These insights may apply to other agricultural inputs such as seed and herbicide as well as other countries in the region.1 Our results demonstrate the importance of thinking beyond problems of fertiliser adulteration in research and policy design focused on input quality. Adulteration may not be a widespread problem – the problem may be that farmers think that it is and that it is hard for them to learn about the true quality given the intrinsic inter-annual variability in agricultural production. It is critical to understand what farmers think about fertiliser quality and why if we hope to design policies to improve the situation.
Editor's note: This column is based on PEDL project.
Ashour, M, L Billings, D Gilligan, A Jilani and N Karachiwalla (2017), “Evaluation of the impact of e-verification counterfeit agricultural inputs and technology adoption in Uganda: Fertiliser testing report”, Washington, DC: International Food Policy Research Institute.
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Duflo, E, M Kremer and J Robinson (2011), “Nudging farmers to use fertiliser: Theory and experimental evidence from Kenya”, American Economic Review 101(6): 2350–2390.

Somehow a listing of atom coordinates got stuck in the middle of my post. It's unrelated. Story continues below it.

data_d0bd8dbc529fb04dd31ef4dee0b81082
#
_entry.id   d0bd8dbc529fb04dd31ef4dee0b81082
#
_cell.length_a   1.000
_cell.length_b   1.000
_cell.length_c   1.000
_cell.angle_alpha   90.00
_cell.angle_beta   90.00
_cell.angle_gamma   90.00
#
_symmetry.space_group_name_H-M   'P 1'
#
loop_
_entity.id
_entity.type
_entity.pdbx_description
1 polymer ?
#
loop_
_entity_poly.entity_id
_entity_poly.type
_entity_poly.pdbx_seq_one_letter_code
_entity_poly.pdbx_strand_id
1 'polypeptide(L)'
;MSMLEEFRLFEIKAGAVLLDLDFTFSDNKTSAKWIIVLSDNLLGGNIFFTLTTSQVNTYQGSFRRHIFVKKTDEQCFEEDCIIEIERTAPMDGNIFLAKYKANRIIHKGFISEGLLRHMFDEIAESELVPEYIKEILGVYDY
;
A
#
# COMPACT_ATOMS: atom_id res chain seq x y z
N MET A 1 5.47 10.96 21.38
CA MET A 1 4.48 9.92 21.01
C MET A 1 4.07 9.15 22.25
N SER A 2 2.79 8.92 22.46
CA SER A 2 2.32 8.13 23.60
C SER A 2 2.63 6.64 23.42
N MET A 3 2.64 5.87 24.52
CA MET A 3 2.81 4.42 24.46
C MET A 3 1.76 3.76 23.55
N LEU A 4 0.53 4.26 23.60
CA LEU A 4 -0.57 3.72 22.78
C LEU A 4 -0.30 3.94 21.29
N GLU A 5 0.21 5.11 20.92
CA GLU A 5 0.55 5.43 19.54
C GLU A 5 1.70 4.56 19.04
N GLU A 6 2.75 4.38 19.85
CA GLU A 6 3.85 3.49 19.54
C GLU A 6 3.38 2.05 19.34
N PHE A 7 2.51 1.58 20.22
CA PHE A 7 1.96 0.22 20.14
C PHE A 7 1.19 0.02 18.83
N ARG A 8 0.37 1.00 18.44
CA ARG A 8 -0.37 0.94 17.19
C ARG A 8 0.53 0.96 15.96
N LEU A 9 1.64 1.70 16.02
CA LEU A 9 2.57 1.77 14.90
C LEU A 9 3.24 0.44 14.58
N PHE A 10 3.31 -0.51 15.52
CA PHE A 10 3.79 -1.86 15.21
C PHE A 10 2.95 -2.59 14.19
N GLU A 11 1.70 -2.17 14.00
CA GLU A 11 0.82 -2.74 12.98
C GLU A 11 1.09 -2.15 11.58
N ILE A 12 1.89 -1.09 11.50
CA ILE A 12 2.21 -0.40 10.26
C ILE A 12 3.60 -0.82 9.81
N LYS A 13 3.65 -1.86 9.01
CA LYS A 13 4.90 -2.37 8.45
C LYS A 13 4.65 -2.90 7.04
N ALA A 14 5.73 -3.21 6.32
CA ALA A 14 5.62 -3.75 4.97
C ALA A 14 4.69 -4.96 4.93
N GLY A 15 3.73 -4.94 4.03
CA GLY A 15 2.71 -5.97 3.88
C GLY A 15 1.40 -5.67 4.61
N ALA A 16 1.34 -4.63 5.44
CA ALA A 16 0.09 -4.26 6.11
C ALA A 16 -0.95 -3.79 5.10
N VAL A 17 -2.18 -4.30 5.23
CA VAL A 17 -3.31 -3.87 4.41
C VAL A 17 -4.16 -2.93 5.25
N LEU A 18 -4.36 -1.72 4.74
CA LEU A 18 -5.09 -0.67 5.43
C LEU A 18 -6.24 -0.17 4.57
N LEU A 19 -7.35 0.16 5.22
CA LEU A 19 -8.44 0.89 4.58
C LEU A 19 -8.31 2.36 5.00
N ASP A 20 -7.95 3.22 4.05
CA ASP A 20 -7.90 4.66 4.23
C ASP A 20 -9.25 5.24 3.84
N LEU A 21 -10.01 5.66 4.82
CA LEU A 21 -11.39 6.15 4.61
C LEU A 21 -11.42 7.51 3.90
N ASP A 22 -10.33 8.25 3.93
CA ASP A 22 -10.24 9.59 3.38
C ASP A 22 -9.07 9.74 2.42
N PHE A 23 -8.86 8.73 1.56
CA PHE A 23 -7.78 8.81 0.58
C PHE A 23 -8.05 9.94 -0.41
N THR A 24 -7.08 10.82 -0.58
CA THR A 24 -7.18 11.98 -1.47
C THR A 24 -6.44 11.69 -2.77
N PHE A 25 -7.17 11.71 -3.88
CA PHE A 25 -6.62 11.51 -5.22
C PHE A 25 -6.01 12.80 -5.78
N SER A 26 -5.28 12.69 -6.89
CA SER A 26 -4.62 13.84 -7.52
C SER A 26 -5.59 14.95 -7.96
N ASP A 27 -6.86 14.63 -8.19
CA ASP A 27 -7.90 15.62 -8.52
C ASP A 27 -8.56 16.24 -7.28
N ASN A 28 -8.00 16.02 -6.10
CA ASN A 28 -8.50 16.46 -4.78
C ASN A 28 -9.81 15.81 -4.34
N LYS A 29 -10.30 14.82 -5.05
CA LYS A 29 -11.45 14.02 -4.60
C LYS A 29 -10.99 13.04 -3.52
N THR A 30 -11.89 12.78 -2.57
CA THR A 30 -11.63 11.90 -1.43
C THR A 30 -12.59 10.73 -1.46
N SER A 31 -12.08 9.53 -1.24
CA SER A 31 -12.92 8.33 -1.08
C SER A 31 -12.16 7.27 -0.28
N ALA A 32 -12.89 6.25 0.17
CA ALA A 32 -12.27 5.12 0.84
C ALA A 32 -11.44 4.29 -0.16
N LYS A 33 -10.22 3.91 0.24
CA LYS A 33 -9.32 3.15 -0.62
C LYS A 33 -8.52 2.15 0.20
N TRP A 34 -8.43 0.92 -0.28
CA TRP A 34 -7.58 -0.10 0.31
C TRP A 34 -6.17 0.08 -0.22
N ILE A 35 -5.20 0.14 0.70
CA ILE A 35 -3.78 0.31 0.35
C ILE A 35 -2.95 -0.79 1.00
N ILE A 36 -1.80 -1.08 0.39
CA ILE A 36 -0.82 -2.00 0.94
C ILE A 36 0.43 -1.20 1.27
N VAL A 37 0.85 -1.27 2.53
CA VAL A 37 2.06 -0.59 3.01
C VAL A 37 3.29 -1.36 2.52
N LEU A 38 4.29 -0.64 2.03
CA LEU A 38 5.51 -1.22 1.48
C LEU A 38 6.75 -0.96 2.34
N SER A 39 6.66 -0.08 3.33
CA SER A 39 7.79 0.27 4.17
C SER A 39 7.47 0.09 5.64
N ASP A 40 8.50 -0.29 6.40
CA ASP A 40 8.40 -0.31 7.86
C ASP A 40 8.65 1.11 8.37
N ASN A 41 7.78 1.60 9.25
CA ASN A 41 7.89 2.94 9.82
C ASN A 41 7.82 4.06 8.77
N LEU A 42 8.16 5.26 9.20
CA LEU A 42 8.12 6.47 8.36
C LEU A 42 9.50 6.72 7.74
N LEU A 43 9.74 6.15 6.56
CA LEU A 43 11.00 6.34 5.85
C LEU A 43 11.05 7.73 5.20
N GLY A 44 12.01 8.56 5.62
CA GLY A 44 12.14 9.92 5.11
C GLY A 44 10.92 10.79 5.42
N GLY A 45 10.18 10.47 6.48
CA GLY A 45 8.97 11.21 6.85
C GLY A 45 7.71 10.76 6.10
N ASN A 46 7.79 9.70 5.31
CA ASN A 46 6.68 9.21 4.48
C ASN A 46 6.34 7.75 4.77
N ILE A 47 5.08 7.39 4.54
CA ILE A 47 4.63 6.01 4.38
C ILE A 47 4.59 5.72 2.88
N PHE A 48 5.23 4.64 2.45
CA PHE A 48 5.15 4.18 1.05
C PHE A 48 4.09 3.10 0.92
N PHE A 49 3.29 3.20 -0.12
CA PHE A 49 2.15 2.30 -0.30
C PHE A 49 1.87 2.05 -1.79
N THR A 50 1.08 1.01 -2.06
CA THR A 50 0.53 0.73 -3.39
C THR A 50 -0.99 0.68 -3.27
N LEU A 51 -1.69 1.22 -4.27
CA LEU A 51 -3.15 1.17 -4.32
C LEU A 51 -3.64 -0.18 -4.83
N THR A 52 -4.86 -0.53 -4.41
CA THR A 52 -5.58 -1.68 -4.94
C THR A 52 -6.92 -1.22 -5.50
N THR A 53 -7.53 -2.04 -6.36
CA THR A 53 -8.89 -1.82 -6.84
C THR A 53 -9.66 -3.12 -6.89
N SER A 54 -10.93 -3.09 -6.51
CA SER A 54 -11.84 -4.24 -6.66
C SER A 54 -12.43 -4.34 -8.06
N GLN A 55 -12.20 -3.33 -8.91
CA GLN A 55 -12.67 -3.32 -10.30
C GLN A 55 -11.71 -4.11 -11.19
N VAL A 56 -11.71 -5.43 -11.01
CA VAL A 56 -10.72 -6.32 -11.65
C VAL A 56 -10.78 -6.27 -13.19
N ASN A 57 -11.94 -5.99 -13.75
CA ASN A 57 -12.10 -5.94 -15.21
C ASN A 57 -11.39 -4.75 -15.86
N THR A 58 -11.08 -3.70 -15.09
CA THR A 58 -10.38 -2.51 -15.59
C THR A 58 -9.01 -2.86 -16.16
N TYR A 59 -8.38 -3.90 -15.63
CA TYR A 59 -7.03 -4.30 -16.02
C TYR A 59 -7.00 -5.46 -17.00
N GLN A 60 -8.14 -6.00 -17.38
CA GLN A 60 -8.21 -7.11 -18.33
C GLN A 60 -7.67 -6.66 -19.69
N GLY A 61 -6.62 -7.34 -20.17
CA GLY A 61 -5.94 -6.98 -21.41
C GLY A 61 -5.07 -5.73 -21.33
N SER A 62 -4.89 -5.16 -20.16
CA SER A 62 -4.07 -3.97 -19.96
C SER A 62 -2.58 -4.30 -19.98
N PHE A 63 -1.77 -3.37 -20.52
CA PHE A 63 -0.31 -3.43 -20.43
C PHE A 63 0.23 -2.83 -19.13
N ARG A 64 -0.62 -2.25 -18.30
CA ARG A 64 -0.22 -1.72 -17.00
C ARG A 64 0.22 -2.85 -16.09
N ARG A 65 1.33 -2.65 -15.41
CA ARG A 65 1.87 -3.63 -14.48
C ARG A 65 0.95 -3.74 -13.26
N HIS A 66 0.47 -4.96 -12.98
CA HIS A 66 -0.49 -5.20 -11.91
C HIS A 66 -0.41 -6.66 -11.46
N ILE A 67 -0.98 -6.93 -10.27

Feder, G, R Just and D Zilberman (1985), “Adoption of agricultural innovations in developing countries: A survey”, Economic Development and Cultural Change 33(2): 255–298.
Foster, A and M Rosenzweig (2010), “Microeconomics of technology adoption”, Annual Review of Economics 2: 395–424.
Karlan, D, R Osei, I Osei-Akoto and C Udry (2014), “Agricultural decisions after relaxing credit and risk constraints”, The Quarterly Journal of Economics 129(2): 597–652.
Sanabria, J, G Dimithe, E Alognikou (2013), “The quality of fertiliser traded in West Africa: Evidence for stronger control”, IFDC Report.
 In some regions and for some products, agronomic quality of inputs is a problem; Ashour et al (2017) find problems with herbicide dilution in Uganda. Evidence is still accumulating on where and what the problems are for inputs content quality.